The Extraordinary World of Charley Bowers
For all the decades of lament over the death of cinema, 2020’s slowing of the endless torrent of new releases has provided a few silver linings. With the Hollywood-hype machine on full hiatus and the creaky churn of festival buzz ground to a halt, it’s high time to explore all the nooks and crannies of cinema’s past. The subject of a new program of restorations streaming for the benefit of Film Forum, silent-era clown Charley Bowers is just the sort of figure who’s ripe for rediscovery.
While Chaplin may be famous for getting caught in the machine of industrialization and Keaton for personifying the mechanized, impersonal shocks of the factory assembly line, Bowers’s persona is unique in its sincere embrace of the machine’s possibility. For Bowers’ wide-eyed naif, the machine age was less a cloud of technological oppression than a site of juvenile discovery and everyday invention. Known in France as Bricolo (which translates to “tinkerer” or “handyman”), Bowers usually cast himself as some sort of amateur crackpot inventor tasked with finding solutions to problems no one needed solved.
Given to crafting large machines out of household junk — everything from a bird cage to an old man’s beard — it’s no wonder that Bowers was beloved by Andre Breton and his fellow surrealists. From the machine designed to craft unbreakable eggs in Egged On to his tireless search for a chemically-crafted slip-proof banana peel in Many a Slip , Bowers’s comedy turns the 20th century obsession with progress into a comic fairy tale. Even when his madcap devices are engineered for a more rational purpose — such as in He Done His Best , in which he manufactures a robotic waiter/chef after inadvertently causing a strike in his sweetheart’s father’s restaurant — his stop-motion automatons and naive romantic attachments give the proceedings childlike sense of wonder.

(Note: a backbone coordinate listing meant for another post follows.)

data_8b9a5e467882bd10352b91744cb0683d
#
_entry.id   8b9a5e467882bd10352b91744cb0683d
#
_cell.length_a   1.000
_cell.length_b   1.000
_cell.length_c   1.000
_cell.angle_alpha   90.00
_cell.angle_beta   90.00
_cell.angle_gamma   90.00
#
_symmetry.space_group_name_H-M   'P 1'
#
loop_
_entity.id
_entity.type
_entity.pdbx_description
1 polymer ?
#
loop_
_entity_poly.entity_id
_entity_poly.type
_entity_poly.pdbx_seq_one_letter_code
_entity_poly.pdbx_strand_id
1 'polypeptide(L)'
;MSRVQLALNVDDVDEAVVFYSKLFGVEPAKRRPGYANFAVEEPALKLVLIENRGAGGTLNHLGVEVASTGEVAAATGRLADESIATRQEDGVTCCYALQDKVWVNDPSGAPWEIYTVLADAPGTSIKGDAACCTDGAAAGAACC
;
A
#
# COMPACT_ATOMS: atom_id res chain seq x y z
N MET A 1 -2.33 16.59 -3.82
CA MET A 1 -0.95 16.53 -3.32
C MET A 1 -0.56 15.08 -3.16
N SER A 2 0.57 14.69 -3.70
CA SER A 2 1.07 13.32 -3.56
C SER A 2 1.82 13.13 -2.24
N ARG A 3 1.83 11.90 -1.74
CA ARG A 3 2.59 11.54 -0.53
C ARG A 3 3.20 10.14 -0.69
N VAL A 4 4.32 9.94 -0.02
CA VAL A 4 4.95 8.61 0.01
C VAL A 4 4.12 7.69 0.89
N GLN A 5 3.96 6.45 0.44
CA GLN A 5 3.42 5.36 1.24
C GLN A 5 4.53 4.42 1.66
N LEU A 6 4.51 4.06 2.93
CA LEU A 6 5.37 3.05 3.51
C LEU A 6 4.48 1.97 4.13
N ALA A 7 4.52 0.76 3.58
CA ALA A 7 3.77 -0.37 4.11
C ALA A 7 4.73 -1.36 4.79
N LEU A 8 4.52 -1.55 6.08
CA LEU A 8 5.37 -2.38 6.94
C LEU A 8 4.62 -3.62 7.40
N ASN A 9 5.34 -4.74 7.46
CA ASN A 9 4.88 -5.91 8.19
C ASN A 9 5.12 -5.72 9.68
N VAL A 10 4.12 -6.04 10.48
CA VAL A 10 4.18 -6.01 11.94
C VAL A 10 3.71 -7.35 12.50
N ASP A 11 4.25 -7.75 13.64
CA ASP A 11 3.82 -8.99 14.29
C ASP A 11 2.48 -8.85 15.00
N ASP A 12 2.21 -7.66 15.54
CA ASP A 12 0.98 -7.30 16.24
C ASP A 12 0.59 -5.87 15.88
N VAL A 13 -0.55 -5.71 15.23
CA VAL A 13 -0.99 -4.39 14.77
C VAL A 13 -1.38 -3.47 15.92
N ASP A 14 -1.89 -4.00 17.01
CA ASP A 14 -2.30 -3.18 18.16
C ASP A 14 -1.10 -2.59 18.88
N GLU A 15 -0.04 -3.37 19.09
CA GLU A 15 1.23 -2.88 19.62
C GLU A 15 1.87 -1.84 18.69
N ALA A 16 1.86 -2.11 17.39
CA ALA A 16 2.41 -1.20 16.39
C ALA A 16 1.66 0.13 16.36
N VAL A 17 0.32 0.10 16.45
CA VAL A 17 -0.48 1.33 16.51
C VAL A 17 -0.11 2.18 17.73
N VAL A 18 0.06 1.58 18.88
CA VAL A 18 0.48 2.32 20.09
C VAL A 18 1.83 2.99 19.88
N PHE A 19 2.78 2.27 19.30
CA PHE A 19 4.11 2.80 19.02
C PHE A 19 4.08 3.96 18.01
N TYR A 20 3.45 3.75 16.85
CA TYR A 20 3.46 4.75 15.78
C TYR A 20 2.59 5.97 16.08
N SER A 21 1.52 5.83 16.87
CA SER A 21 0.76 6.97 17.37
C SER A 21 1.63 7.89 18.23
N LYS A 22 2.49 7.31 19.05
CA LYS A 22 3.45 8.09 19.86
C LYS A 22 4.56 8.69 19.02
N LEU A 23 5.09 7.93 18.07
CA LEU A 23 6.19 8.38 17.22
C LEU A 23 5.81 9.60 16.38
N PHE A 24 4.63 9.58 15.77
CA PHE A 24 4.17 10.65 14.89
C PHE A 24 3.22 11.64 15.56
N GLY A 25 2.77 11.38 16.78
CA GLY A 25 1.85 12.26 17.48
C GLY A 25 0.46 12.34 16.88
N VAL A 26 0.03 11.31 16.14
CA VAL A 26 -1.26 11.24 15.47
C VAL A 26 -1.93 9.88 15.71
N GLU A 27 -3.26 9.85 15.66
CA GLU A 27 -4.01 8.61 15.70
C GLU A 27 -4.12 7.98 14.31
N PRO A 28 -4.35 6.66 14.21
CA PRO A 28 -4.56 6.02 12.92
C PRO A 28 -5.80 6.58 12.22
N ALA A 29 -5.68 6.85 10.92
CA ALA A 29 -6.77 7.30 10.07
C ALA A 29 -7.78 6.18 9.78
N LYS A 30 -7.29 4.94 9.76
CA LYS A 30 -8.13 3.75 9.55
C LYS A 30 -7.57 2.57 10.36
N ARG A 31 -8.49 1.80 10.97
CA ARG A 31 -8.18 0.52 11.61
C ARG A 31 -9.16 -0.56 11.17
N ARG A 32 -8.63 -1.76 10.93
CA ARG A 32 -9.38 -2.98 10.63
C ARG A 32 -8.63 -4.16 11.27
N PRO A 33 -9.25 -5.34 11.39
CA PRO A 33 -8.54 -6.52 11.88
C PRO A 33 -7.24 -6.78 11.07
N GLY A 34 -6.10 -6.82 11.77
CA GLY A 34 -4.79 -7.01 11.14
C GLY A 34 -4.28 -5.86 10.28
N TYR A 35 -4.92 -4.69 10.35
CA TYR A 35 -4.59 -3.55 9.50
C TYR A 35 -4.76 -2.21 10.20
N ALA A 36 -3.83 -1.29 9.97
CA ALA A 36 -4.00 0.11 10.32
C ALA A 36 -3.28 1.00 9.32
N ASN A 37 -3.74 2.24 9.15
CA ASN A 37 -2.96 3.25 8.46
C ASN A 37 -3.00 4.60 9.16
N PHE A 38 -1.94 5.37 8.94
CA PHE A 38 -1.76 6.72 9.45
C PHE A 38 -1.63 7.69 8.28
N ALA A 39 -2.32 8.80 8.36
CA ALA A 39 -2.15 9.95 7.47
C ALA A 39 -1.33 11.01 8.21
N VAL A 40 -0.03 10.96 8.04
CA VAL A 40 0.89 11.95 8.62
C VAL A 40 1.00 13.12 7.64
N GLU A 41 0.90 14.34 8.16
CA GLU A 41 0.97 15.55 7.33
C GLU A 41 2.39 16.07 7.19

Moving from circus stardom as a six-year-old to working as lead animator of the popular ‘Mutt and Jeff’ series of the 1910s before landing in live-action slapstick, Bowers was a multifaceted entertainer who synthesized his talents in a manner wholly his own. His variety of skills is perhaps best showcased in There It Is ,wherein Bowers plays a Scotland Yard detective tasked with fighting an egg-headed ghost grandpa unleashing anarchic mayhem in a New York mansion. By far the most physical of his roles featured in this collection, Bowers’ detective runs around the house somersaulting over furniture while his rollerskating nemesis, the Fuzz Faced Phantom, pops in and out of the frame from every direction at once. Enlisting the help of his two-inch tall scrap-metal sidekick MacGregor, Bowers catches the ghost yet still ends up penniless.
While the endings of Bowers’s films might strike a more pessimistic tone than your typical slapstick two-reeler — he almost never gets the girl and his gizmos generally combust — his amateurish ingenuity is nothing short of uplifting. With quite a lot of us still stuck at home these days, it’s hard not to feel some primal delight at the sight of so much bric-a-brac transfigured into all manner of quixotic innovation.